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The Quick 10: 10 Miss Universe Controversies

If you follow these things, and maybe even if you don't, you know that the Miss Universe pageant was last weekend. Miss Venezuela took the crown for the second year in the row. All in all it was a pretty tame competition, but it isn't always that way - the pageant has certainly seen its share of controversy over the years. Here are 10 of them.

armi1. The very first winner, Armi Kuusela of Finland, was just 17 when she took home the title in 1952. She was about 10 months into her year-long reign when she decided to hand over her sash and crown because she was getting married immediately and would no longer meet the requirements. Why she couldn't wait two months is anyone's guess. She was the first beauty queen to voluntarily give up a position, and perhaps lacking protocol, pageant organizers let her keep her title.
2. During the pageant of 1969, Miss Austria Eva von Rueber-Staier upset quite a few people with her response to one particular question on a written questionnaire. When asked to name the greatest historical figure in the world, she had responded with "Mao Tse-tung." Although this obviously didn't sit well with everyone, she still advanced to the semi-finals before being edged out. She did, however, take the Miss World title the same year. You might know her better as General Gogol's beautiful assistant in the James Bond movies The Spy Who Loved Me, For Your Eyes Only and Octopussy.

3. Miss Philippines Margarita Moran sort of made the same mistake after the 1973 pageant, though probably not as extreme. She won the competition and then proclaimed Richard Nixon as the "Greatest man on Earth." This was right in the middle of Watergate, mind you. Nixon sent her a thank you note, expressing his gratitude on her "thoughtful comment on my efforts to bring peace in the world."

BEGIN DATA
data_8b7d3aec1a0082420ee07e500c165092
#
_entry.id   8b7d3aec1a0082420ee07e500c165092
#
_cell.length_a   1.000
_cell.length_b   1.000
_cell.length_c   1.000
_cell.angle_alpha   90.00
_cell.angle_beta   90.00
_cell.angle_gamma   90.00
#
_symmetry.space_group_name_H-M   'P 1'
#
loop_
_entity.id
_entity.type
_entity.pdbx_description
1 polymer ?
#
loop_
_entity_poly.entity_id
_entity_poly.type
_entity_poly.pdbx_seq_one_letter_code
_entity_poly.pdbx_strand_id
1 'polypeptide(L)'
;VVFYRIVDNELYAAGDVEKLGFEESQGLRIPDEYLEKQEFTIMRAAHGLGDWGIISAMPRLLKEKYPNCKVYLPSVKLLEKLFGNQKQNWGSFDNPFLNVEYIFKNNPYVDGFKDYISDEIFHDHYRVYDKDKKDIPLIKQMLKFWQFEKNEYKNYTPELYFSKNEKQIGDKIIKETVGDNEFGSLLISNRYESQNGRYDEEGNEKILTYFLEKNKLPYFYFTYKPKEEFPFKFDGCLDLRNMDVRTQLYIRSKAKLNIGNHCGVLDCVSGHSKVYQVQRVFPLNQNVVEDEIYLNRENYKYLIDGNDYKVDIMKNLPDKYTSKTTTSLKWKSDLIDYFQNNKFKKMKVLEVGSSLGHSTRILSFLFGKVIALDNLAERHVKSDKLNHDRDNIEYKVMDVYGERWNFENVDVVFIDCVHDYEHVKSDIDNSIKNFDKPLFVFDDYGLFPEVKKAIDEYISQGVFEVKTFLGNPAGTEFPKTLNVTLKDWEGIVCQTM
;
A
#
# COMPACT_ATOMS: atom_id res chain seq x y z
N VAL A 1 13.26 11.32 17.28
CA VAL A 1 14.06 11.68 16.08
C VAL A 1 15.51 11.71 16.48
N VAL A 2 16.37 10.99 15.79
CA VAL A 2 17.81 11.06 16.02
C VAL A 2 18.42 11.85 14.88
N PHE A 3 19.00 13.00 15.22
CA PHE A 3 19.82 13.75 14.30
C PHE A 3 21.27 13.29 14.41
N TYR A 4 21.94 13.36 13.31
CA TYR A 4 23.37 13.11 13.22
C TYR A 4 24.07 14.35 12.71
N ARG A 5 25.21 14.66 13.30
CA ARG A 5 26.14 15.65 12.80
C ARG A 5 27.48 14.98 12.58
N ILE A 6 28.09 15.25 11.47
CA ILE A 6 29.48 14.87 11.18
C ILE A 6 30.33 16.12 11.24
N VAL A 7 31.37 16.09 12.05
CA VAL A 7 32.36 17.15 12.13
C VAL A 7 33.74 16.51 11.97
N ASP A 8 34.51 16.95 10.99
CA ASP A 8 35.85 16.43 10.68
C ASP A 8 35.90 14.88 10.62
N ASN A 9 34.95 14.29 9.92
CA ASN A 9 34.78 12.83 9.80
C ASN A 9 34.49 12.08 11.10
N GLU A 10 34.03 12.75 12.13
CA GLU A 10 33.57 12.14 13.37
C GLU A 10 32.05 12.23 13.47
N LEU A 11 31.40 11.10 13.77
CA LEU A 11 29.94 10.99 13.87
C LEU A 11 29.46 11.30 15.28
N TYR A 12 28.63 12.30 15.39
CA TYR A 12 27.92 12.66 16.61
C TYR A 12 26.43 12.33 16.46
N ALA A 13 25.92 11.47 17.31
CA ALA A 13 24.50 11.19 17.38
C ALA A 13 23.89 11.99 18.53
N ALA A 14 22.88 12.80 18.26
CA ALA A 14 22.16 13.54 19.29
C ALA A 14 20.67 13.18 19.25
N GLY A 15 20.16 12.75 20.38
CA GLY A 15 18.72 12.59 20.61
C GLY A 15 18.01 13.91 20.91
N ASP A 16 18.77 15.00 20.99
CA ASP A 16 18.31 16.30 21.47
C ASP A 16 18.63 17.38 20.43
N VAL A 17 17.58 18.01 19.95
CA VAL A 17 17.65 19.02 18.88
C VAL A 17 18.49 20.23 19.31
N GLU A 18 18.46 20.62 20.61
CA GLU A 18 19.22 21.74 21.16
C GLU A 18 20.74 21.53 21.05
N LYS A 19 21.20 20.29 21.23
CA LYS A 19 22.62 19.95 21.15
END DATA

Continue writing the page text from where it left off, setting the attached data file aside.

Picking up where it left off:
4. It wasn't a contestant who created a stir in 1974, it was the host country "“ or rather, the host country's hostess. A former beauty queen herself, Imelda Marcos understandably wanted to show off the Philippines when it was chosen to host the Miss Universe pageant. But perhaps she went a little too far. She immediately ordered a 10,000-seat amphitheater to be built in under three months, using millions of dollars when much of the nation's population needed aid. And to top it off, after the parade route was set, she had some of the shabbier homes on the route bulldozed, hidden by fences or otherwise concealed so the contestants from other countries would only see the best side of Manila.